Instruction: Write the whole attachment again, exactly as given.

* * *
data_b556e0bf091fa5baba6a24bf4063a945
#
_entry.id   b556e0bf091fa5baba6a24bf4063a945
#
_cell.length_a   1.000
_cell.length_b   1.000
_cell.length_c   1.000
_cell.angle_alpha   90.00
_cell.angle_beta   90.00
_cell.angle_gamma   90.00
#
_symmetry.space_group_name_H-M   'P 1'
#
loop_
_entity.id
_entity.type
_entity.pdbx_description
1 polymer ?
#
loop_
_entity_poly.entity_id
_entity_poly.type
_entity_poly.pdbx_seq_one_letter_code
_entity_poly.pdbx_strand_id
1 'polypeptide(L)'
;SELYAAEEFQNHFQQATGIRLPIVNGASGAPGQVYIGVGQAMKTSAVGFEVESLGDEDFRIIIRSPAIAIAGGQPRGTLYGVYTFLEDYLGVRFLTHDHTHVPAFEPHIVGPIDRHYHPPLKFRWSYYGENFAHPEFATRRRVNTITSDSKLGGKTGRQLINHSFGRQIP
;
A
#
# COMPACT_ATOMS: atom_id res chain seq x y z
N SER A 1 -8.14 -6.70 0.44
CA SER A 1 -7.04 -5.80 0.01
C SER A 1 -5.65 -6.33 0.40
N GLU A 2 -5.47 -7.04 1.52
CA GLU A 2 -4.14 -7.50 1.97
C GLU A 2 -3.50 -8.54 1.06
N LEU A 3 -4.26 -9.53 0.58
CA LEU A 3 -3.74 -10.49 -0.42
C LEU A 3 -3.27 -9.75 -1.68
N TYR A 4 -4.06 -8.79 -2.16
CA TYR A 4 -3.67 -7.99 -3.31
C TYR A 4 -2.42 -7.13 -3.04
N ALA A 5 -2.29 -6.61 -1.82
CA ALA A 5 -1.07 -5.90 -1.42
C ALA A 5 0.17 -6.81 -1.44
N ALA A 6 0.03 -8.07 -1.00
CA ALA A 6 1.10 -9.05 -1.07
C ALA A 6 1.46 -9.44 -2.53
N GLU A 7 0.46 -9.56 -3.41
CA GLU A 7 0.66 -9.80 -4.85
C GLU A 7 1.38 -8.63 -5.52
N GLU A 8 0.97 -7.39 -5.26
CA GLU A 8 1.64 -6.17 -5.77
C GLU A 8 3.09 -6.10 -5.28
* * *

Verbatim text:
data_b556e0bf091fa5baba6a24bf4063a945
#
_entry.id   b556e0bf091fa5baba6a24bf4063a945
#
_cell.length_a   1.000
_cell.length_b   1.000
_cell.length_c   1.000
_cell.angle_alpha   90.00
_cell.angle_beta   90.00
_cell.angle_gamma   90.00
#
_symmetry.space_group_name_H-M   'P 1'
#
loop_
_entity.id
_entity.type
_entity.pdbx_description
1 polymer ?
#
loop_
_entity_poly.entity_id
_entity_poly.type
_entity_poly.pdbx_seq_one_letter_code
_entity_poly.pdbx_strand_id
1 'polypeptide(L)'
;SELYAAEEFQNHFQQATGIRLPIVNGASGAPGQVYIGVGQAMKTSAVGFEVESLGDEDFRIIIRSPAIAIAGGQPRGTLYGVYTFLEDYLGVRFLTHDHTHVPAFEPHIVGPIDRHYHPPLKFRWSYYGENFAHPEFATRRRVNTITSDSKLGGKTGRQLINHSFGRQIP
;
A
#
# COMPACT_ATOMS: atom_id res chain seq x y z
N SER A 1 -8.14 -6.70 0.44
CA SER A 1 -7.04 -5.80 0.01
C SER A 1 -5.65 -6.33 0.40
N GLU A 2 -5.47 -7.04 1.52
CA GLU A 2 -4.14 -7.50 1.97
C GLU A 2 -3.50 -8.54 1.06
N LEU A 3 -4.26 -9.53 0.58
CA LEU A 3 -3.74 -10.49 -0.42
C LEU A 3 -3.27 -9.75 -1.68
N TYR A 4 -4.06 -8.79 -2.16
CA TYR A 4 -3.67 -7.99 -3.31
C TYR A 4 -2.42 -7.13 -3.04
N ALA A 5 -2.29 -6.61 -1.82
CA ALA A 5 -1.07 -5.90 -1.42
C ALA A 5 0.17 -6.81 -1.44
N ALA A 6 0.03 -8.07 -1.00
CA ALA A 6 1.10 -9.05 -1.07
C ALA A 6 1.46 -9.44 -2.53
N GLU A 7 0.46 -9.56 -3.41
CA GLU A 7 0.66 -9.80 -4.85
C GLU A 7 1.38 -8.63 -5.52
N GLU A 8 0.97 -7.39 -5.26
CA GLU A 8 1.64 -6.17 -5.77
C GLU A 8 3.09 -6.10 -5.28